Changing the fluid after a prolonged period of time may cause transmission failure as sediment in the pan is released. Note: I followed this caveat to the extreme, as I never changed the transmission fluid in my 'Bird from when I bought it in 1974, until Ken overhauled the transmission in 2005. Ken told me that the transmission fluid had never, in fact, been changed since it left the factory in 1957! I remember being advised - back in the 70's - that if the transmission shifted properly, to leave it alone. A manual transmission also needs the gear lube changed and an overdrive transmission has two drain plugs, as the fluid in the overdrive needs changing. Transmission fluid should be used in the power steering reservoir, as the power steering fluid sold today is too thin for our cars and will cause leaks. Ken explained that it is no longer possible to "sniff' transmission fluid to tell if it is dirty. He handed out an "Updated Routine Maintenance Schedule" which advises changing the transmission fluid every five years.

The drain plugs were then tightened in preparation for refilling with fresh transmission fluid. A 1 1/16" wrench was used to tighten the filler tube and a 1/2" or 7/16" on the torque converter. A standard transmission takes a 1 1/2" wrench on the plug and an overdrive trans., 2". The car was then lowered and 4 quarts of transmission fluid were emptied into the reservoir and the car started. The engine must be running in order to fill the torque converter with fluid. The car holds 10 1/2 quarts of transmission fluid. Ken said to put in 9 1/2 quarts and check with the car engine running before adding more.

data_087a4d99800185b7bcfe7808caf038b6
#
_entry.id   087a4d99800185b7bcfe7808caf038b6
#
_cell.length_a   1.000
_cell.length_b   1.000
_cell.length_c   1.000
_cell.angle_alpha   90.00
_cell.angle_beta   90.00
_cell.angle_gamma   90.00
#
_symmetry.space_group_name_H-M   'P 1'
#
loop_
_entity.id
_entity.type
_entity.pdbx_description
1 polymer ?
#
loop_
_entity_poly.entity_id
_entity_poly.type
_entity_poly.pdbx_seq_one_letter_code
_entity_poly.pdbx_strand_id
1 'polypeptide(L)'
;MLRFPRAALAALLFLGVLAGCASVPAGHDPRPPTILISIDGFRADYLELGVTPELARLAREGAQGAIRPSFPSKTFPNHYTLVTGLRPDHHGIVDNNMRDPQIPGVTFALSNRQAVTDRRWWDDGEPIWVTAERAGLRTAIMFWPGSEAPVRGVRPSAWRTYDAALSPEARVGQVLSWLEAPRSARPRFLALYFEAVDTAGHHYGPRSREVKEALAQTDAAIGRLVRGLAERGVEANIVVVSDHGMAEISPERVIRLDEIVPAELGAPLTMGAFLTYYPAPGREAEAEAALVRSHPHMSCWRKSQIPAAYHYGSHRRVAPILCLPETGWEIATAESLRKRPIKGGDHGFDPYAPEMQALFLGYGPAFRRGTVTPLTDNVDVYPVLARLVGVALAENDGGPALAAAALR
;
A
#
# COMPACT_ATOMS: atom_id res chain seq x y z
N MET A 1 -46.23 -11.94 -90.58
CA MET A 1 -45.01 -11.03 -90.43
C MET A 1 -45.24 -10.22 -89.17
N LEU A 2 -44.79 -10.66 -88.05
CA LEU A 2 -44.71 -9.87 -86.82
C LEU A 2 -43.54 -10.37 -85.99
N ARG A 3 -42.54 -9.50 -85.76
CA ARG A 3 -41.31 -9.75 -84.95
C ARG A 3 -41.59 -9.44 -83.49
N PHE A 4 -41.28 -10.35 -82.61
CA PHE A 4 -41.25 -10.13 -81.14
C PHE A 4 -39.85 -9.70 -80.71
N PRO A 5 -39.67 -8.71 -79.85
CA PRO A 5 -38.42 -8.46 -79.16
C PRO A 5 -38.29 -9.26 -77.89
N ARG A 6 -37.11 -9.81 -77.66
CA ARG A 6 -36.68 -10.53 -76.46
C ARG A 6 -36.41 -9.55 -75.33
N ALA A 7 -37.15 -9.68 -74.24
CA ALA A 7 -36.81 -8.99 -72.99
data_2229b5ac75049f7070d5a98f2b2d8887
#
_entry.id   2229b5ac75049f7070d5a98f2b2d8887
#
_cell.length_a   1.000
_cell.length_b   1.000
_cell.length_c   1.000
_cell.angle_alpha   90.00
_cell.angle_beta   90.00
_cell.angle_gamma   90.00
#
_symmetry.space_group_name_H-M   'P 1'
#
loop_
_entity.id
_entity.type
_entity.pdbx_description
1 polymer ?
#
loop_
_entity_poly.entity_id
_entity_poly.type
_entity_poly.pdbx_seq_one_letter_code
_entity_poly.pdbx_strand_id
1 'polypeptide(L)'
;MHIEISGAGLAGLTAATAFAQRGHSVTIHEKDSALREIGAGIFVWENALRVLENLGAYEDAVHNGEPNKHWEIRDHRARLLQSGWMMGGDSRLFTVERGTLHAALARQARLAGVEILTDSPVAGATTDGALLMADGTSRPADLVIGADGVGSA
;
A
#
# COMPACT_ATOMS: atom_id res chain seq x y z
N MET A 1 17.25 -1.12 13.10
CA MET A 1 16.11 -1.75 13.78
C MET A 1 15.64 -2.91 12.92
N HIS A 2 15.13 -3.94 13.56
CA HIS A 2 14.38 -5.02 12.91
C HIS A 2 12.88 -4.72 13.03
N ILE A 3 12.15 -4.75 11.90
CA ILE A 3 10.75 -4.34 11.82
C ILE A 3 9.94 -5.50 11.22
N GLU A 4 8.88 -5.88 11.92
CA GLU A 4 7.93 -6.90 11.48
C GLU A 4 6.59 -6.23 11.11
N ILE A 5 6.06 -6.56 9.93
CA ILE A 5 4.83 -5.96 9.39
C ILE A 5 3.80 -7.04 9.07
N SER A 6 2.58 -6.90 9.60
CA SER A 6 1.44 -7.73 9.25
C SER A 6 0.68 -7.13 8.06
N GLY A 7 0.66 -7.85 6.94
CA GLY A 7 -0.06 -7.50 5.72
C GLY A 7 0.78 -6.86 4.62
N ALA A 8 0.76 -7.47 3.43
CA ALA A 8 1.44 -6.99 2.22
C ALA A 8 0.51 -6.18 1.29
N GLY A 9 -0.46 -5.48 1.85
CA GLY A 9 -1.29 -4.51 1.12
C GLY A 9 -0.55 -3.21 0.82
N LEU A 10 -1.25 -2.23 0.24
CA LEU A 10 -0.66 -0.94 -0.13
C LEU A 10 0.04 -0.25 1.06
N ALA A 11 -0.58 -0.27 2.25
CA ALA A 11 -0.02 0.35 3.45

Unrelated to the transmission, difficult starting was discussed. Ken suggested using a Master electric fuel pump part # E8012S, which is available at Auto Zone Retailers.

After the transmission fluid was filled, the oil was changed on Bob's car, using oil he had on hand, SF rated, with the necessary zinc additive. Paul Mounts greased the front end, U-Joints, and Steering. Bob's car was now ready for Spring driving, but not on the day of our Tech Session, as it had begun to rain heavily. We enjoyed a luncheon of sub sandwiches, chips, soft drinks, and garnishes provided by the Club. We said our goodbyes - until the Spring Tour the following week.

- Jim Wilson

Friday, June 12, 2009

President's Report- June 2009



During the March General Club Meeting, a very emotional Urszula Mounts, announced to the membership that this would be the last [CTCC] function that she and Paul would be attending, as they are moving to Florida in early May.

Although Paul has talked about moving for sometime, this announcement surprised a lot of members. Paul has been an active member for more years than he probably wants to remember. He is also the reason Mary and I joined the Club in 1994. I recall the times Paul drove his T-Bird past our home, and giving me the "Thumbs Up" when I asked his advice on purchasing our '57 'Bird. He will always be our great friend.

Anyone who has attended Club outings and tours knows of Paul's ability to bring his childhood experiences of being raised on a farm in rural Kentucky, to present- day happenings. Paul would mesmerize Club members with his anecdotes on everyday life. Perhaps you may have noticed Paul's aversion to chicken; it seems that when growing up on the farm, it was his job to take care of the chickens - from beginning to end. Need I say more?

Let's not forget Urszula! This delightful lady, a more recent member, has won the hearts of everyone she has met. We wish them great success and happiness in their new venture. Urszula, when making herannouncement at the meeting, invited all Club members to visit them when in Florida. She may regret this, since so many of our members winter in Florida! (Ha, Ha!)

Paul is one of those really great guys who is always ready to help anyone in need. He and Urszula WILL be missed by all.
- Len Keil